1.3.3 Data Extraction
Once an article was selected for full review, the following data was extracted: author(s), country and year of publication, sample size, participant characteristics (i.e., type of injury, severity, sex, age, time since injury), treatment/intervention, outcome measure(s), and results. This data is summarized using tables presented in each module. Articles evaluating similar treatments were then grouped together under the appropriate subject headings.
1.3.4 Methodoloical Quality of Assessment of RCTs
The methodological quality of each randomized controlled trial (RCT) was assessed using the Physiotherapy Evidence Database (PEDro) rating scale developed by the Centre for Evidence-Based Physiotherapy in Australia (Moseley et al., 2002). The PEDro is an 11-item scale; a point is awarded for ten satisfied criterion yielding a score out of ten. The first criterion relates to external validity, with the remaining ten items relating to the internal validity of the clinical trial. The first criterion, eligibility criteria, is not included in the final score. A higher score is representative of a study with higher methodological quality.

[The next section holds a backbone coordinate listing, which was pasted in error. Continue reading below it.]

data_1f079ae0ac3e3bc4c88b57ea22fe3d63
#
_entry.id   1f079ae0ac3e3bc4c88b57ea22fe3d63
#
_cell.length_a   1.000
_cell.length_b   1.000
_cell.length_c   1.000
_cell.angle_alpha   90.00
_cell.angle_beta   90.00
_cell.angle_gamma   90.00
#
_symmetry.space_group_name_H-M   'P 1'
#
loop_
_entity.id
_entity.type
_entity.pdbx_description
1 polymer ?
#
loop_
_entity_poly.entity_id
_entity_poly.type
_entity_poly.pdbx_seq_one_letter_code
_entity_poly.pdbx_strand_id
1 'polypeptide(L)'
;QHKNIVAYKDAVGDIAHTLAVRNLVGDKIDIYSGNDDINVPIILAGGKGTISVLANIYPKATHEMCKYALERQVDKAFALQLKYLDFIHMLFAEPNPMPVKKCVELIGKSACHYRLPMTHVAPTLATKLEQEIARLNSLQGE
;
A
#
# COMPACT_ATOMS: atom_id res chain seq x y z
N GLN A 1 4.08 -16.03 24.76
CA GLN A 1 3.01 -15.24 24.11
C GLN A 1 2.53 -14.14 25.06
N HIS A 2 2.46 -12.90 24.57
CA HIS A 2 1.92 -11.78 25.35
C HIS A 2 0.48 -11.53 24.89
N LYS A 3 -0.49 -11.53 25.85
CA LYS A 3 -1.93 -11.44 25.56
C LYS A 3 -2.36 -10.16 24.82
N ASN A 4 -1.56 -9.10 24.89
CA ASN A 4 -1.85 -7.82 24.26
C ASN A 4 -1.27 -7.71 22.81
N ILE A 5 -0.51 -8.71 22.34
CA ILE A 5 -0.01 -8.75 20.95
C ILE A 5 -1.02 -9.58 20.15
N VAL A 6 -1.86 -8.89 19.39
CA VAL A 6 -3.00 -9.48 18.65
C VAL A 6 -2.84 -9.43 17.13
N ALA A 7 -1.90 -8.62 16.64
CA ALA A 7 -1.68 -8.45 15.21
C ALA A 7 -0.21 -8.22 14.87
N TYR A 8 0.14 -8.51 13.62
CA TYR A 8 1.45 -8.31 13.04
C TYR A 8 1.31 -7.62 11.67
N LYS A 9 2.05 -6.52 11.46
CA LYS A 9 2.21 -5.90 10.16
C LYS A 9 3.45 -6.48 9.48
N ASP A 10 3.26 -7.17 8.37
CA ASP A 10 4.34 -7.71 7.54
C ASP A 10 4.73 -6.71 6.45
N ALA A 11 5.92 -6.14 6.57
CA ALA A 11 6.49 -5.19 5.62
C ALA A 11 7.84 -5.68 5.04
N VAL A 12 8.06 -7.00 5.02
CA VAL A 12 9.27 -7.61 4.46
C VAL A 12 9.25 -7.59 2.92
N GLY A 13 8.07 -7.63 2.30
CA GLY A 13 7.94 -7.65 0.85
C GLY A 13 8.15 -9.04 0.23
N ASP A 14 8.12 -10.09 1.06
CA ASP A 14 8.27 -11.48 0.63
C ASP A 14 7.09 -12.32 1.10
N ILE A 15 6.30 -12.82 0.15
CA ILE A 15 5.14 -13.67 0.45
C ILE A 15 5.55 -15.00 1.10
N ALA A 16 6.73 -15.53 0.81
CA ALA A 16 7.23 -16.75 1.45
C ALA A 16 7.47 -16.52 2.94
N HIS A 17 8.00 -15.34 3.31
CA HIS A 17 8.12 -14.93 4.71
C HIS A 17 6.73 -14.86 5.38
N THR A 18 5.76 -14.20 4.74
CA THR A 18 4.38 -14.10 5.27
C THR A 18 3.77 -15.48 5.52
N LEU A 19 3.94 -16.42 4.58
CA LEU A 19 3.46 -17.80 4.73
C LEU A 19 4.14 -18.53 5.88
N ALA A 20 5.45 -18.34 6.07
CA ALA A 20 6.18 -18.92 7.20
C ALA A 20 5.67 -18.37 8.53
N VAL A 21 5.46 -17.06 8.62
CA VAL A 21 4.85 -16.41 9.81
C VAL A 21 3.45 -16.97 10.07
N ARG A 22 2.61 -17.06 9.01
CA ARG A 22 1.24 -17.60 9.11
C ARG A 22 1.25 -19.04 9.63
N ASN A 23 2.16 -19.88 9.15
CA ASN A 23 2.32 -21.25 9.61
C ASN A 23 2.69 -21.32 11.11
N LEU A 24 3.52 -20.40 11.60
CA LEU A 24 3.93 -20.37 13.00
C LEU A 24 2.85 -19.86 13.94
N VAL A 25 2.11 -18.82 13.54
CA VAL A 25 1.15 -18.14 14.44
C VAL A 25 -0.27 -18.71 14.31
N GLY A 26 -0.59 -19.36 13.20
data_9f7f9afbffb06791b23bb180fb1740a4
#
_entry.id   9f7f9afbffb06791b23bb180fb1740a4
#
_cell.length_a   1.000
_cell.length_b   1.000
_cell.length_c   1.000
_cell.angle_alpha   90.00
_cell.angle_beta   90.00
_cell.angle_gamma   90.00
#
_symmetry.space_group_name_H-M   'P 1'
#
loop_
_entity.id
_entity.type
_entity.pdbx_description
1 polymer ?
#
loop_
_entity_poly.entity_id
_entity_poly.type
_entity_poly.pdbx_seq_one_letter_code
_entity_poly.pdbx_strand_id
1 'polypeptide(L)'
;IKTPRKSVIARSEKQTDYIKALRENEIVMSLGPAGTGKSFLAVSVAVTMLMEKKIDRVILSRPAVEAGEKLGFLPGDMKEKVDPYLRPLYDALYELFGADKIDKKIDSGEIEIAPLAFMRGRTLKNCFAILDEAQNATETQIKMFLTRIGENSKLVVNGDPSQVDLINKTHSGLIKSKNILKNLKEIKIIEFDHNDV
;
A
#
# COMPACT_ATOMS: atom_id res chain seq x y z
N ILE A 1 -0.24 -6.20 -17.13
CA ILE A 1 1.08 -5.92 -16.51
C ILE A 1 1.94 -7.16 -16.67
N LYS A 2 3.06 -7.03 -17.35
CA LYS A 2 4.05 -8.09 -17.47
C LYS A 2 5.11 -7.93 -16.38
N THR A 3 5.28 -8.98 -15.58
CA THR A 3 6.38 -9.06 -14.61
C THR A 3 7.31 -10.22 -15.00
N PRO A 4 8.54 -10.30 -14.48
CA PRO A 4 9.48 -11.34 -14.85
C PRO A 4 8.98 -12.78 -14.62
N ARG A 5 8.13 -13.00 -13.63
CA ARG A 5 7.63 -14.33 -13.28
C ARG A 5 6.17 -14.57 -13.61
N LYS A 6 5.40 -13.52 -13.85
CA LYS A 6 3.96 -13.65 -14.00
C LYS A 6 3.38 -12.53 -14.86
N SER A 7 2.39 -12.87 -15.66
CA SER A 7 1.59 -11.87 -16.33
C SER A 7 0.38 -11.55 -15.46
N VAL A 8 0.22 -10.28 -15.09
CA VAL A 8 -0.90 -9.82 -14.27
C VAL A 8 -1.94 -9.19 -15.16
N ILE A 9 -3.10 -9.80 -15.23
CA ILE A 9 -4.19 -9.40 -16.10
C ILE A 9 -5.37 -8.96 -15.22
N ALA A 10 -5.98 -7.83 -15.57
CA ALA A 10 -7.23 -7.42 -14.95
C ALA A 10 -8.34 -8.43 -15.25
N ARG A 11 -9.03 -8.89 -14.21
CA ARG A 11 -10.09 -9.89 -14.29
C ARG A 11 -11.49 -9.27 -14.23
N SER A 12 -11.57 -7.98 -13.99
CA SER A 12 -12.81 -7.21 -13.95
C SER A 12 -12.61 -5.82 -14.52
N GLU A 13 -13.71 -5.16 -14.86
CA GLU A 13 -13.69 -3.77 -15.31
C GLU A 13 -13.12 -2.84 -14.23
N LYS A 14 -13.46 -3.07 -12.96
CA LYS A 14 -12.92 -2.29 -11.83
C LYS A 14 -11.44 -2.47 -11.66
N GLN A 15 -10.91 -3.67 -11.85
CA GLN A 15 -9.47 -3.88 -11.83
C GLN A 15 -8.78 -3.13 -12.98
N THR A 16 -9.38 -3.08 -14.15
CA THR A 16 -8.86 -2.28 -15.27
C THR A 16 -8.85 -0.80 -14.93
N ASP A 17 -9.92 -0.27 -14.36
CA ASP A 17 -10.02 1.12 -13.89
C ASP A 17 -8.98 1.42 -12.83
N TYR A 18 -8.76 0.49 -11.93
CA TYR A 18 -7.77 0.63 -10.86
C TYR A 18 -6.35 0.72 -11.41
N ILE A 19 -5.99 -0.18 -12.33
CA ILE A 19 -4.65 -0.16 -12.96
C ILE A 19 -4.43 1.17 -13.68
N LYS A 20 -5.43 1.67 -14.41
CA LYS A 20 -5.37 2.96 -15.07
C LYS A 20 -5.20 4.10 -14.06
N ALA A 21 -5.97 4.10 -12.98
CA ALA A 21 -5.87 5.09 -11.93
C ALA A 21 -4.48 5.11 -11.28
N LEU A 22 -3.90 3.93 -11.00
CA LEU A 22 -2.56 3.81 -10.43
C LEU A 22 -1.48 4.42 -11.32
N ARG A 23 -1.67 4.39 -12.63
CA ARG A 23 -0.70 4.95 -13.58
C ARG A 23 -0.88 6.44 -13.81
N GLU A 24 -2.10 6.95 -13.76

1.3.5 Formulating Conclusions Based on Levels of Evidence
Using this system, conclusions were easily formed when the results of multiple studies were in agreement. However, in cases where RCTs differed in conclusions and methodological quality, the results of the study (or studies) with the higher PEDro score(s) were more heavily weighted. In rare instances the authors needed to make a judgment when the results of a single study of higher quality conflicted with those of several studies of inferior quality. In these instances, we provided rationale for our decision and made the process as transparent as possible. In the end the reader is encouraged to be a “critical consumer” of the material presented.
1.4 Interpretation of the Evidence
No Summary in this Module
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1.1 Objective of the Evidence Based Review of Acquired Brain Injury